The quality of active pharmaceutical ingredients (APIs) is a constant source of discussion within the industry.
During 2019, this was only heightened by the ongoing investigation of the contamination of sartan-based medications.
The sheer volume of APIs produced in China and India mean that a large proportion of companies getting into regulatory trouble over issues, including quality, were based in these countries.
However, on the other side of the fence is the suggestion that these fears have been played upon by Western manufacturers, according to an API expert at Lonza.
When in-PharmaTechnologist (IPT) spoke to CEO of C2 Pharma, Andrew Badrot (AB), about the API business, instead of an established-against-pharmerging company debate, he framed it as an issue based around a quality-to-cost ratio.
In the long-term, Badrot spelled out that he believes quality will win out.
IPT: Could you provide some background on C2 Pharma?
AB: We started five years ago when we acquired a broad portfolio of APIs from Boehringer Ingelheim, and that product portfolio was predominantly in ophthalmic indications. The first four to five years, we focused on taking those products, those APIs, basically out of Boehringer Ingelheim and putting them in a new home. Now, the company has matured, and we're moving into the next phase of our corporate history, because now we're finally able to move on from the initial product and develop this whole pipeline of APIs.
We have six APIs that are in tech transfer, meaning that are being tech transferred to a CMO, five APIs that are in development mode, and we have another 19 APIs in the pipeline. Those in tech transfer, you can expect that those products will be on the market this year. Some of them will maybe be in June and others will be in October, others towards the end of the year. Those are the six APIs. So, imagine we have five today and this is another six. So, this will double the number of APIs in our portfolio. We have another five that will basically come in about two years’ time.
IPT: What position is C2 Pharma’s currently in and how are you positioning the business?
AB: We have some unique strengths as business, and we have also some weaknesses. For instance, our product portfolio is rather weak – five or six APIs for a company of our size is not a sustainable model. That's why we're spending a lot of money and time on developing the portfolio as our priority.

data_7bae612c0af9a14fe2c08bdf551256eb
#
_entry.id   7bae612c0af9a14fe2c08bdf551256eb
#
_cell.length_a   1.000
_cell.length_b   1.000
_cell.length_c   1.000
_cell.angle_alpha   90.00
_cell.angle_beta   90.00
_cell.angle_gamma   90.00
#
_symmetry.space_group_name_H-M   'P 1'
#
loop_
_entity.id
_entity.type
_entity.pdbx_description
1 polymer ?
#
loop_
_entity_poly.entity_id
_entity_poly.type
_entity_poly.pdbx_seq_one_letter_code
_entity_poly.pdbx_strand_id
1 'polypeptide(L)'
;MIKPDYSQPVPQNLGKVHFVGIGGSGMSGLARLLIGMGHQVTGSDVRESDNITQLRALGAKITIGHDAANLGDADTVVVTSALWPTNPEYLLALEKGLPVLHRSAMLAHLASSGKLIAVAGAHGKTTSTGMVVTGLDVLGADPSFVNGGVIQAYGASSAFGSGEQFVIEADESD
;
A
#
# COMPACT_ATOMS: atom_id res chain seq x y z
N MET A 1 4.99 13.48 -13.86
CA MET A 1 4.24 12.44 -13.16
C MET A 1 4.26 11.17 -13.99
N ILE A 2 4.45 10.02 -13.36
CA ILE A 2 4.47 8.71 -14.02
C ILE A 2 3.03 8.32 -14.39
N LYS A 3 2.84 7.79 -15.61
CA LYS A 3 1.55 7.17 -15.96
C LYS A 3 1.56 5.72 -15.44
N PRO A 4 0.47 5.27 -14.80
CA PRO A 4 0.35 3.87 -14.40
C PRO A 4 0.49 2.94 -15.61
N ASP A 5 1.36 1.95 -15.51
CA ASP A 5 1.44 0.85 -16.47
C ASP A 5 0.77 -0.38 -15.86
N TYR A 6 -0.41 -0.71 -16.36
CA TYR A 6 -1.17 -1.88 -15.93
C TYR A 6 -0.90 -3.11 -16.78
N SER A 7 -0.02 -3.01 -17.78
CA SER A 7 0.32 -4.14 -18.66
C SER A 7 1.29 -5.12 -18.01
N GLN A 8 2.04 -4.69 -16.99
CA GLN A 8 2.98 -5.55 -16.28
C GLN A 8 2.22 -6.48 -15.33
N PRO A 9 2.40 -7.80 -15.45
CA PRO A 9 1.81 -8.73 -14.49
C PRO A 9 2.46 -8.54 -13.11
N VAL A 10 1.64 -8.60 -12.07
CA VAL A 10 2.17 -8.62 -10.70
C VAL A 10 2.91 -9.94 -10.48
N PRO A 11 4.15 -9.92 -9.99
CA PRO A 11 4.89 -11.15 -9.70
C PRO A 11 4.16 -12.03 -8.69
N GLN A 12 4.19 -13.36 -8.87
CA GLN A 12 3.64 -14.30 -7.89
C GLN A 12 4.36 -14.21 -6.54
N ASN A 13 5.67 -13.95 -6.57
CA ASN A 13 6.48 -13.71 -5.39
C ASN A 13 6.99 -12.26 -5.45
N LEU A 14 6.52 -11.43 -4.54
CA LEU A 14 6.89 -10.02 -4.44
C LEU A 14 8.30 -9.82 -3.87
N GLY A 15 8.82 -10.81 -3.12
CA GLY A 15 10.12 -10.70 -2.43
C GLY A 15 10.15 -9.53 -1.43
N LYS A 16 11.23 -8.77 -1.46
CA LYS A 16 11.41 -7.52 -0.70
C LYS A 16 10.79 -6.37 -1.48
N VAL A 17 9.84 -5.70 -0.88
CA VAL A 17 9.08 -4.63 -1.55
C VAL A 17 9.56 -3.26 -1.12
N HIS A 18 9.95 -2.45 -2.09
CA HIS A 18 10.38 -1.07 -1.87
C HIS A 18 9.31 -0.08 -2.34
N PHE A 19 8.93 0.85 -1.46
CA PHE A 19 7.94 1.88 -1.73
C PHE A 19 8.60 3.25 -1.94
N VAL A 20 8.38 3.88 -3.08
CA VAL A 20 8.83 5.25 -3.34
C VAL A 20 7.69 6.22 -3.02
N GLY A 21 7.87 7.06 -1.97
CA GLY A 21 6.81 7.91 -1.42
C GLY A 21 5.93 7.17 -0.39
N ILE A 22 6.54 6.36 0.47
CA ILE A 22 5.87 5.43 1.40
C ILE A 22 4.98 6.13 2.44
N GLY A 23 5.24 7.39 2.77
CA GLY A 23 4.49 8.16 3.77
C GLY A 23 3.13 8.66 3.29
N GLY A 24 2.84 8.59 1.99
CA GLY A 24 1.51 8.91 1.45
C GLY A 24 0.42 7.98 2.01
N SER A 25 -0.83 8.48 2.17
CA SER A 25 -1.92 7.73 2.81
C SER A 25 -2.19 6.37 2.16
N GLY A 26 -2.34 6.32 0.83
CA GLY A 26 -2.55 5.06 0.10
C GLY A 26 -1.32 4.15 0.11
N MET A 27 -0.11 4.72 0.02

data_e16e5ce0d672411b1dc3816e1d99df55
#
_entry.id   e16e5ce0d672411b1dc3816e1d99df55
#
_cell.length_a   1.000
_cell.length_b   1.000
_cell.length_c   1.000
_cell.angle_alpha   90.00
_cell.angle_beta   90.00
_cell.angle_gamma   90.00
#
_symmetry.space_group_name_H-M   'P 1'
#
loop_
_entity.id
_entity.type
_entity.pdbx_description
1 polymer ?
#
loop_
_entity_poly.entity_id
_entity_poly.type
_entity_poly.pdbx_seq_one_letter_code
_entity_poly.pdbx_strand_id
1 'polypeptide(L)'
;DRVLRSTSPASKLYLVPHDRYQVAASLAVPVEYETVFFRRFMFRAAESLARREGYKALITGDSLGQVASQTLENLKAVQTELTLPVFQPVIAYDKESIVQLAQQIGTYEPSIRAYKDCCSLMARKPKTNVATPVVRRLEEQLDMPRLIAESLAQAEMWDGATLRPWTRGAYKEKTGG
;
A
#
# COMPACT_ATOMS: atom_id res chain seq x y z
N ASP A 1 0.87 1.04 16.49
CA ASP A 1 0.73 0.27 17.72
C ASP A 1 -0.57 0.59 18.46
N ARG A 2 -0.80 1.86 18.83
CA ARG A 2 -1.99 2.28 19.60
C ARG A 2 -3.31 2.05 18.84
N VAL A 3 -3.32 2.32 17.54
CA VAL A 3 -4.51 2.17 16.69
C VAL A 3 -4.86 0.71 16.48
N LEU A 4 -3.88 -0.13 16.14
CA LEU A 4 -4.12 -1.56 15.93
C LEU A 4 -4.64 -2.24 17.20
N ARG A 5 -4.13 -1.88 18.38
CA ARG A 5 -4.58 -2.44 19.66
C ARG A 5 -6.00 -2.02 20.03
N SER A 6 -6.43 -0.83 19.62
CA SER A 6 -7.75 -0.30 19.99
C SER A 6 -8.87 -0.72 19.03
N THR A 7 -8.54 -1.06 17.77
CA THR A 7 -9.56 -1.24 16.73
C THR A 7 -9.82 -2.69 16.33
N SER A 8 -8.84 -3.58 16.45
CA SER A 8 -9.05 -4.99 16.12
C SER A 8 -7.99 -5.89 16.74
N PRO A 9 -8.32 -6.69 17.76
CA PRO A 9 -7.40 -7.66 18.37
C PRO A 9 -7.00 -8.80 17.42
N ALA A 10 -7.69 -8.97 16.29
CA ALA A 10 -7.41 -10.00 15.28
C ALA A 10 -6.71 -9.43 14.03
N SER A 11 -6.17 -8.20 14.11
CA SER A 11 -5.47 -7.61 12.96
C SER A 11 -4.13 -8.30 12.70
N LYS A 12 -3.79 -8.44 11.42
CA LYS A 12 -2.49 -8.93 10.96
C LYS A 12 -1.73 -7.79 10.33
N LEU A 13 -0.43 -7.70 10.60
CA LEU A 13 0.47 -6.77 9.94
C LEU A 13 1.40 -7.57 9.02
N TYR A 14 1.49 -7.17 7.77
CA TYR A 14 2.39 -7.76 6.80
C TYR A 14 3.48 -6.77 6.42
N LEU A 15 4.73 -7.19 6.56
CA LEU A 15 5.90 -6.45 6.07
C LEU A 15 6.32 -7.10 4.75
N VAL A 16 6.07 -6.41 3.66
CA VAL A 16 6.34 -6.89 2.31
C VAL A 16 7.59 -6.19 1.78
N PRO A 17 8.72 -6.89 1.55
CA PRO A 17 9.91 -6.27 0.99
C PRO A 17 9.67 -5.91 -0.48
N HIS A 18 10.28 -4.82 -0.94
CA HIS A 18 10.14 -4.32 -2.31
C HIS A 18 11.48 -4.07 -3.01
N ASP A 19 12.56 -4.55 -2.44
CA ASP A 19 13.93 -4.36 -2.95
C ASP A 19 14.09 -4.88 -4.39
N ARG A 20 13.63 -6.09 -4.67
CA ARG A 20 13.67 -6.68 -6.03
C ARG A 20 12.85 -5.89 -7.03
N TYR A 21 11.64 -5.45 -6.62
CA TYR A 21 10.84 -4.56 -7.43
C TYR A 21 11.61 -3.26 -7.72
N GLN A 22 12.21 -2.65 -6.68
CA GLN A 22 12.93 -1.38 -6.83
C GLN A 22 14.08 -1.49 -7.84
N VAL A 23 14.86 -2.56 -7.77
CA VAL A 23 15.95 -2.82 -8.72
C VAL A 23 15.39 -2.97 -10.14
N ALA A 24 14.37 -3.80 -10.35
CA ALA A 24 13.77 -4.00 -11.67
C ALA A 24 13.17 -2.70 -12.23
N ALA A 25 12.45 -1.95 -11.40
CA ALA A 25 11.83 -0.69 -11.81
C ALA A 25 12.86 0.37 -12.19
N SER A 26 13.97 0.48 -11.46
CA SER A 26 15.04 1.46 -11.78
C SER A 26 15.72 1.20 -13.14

The strength that we have is that we have awesome customer access. We have access to pretty much every big pharma, we have access to customers around the world. We have a network, and that network can absorb all those products. That's why for us it would not be so difficult to sell our new APIs. The marketing aspect of it will probably be the lesser problem, because we have this customer base. I cannot take credit for it, to a large extent those are the customers that we inherited in the original transaction in 2014. What we're trying to do with this portfolio is to leverage that baseline. And that's why, if you look at those APIs that we're working on, most of them are ophthalmic APIs. We're becoming the ophthalmic API manufacturer.
From there, you just expand the basket, which has a lot of value for the customer because they can reduce their supply base. If today you have 30 or 40 ophthalmic APIs on the market – today we deliver five, this year we will have seven or eight, the year after we will have 12 or 15. That way we will become the most relevant supplier and it reduces complexity for the customers.
IPT: What is the plan moving forward?som
AB: Coming from an M&A background, we're always looking at opportunities to acquire APIs, to acquire manufacturing sites, but that should be done in the future. All those options are on the table. We will always look at acquiring API portfolios. Beyond the APIs, we're looking into finish doses, as this is not our strength. But we are curious about those opportunities – non-pharma is not our strength but we're looking into it. Also, there are a few quite interesting manufacturing sites that we dream of owning.
IPT: How confident are you in your place within the API industry?
AB: The API business is a tough business. There is no short game in our industry. As a European virtual manufacturer, we are competing against very aggressive Indian companies, very aggressive Chinese companies. We cannot compete solely on cost. So, our cost structures are sometimes inadequate. If you look at a cost to quality ratio or cost to service ratio then I think it's valuable, but again, not everybody will appreciate that. Some people only want to look at costs. Today, I had a customer who was complaining that he just lost his supplier, because they got a warning letter. And he said, 'I want to buy from you, but your cost has to meet their costs.' But, I cannot meet their cost. If I meet their cost, I will eventually have a warning letter myself. It's not going to happen.
It happens to us that we lose customers in the short-term because they go for the cheaper option. But, eventually you get what you pay for. There is no free lunch in the long-term. In the short-term, yes, you can get away with it, but eventually it has to catch up. It's just a matter of time.
Andrew Badrot is the founder and CEO of C2 PHARMA, a Luxembourg-based pharmaceutical group that manufactures and distributes active pharmaceutical ingredients and complex chemical compounds obtained from natural and synthetic origins. He has more than 20 years of business experience across various industries.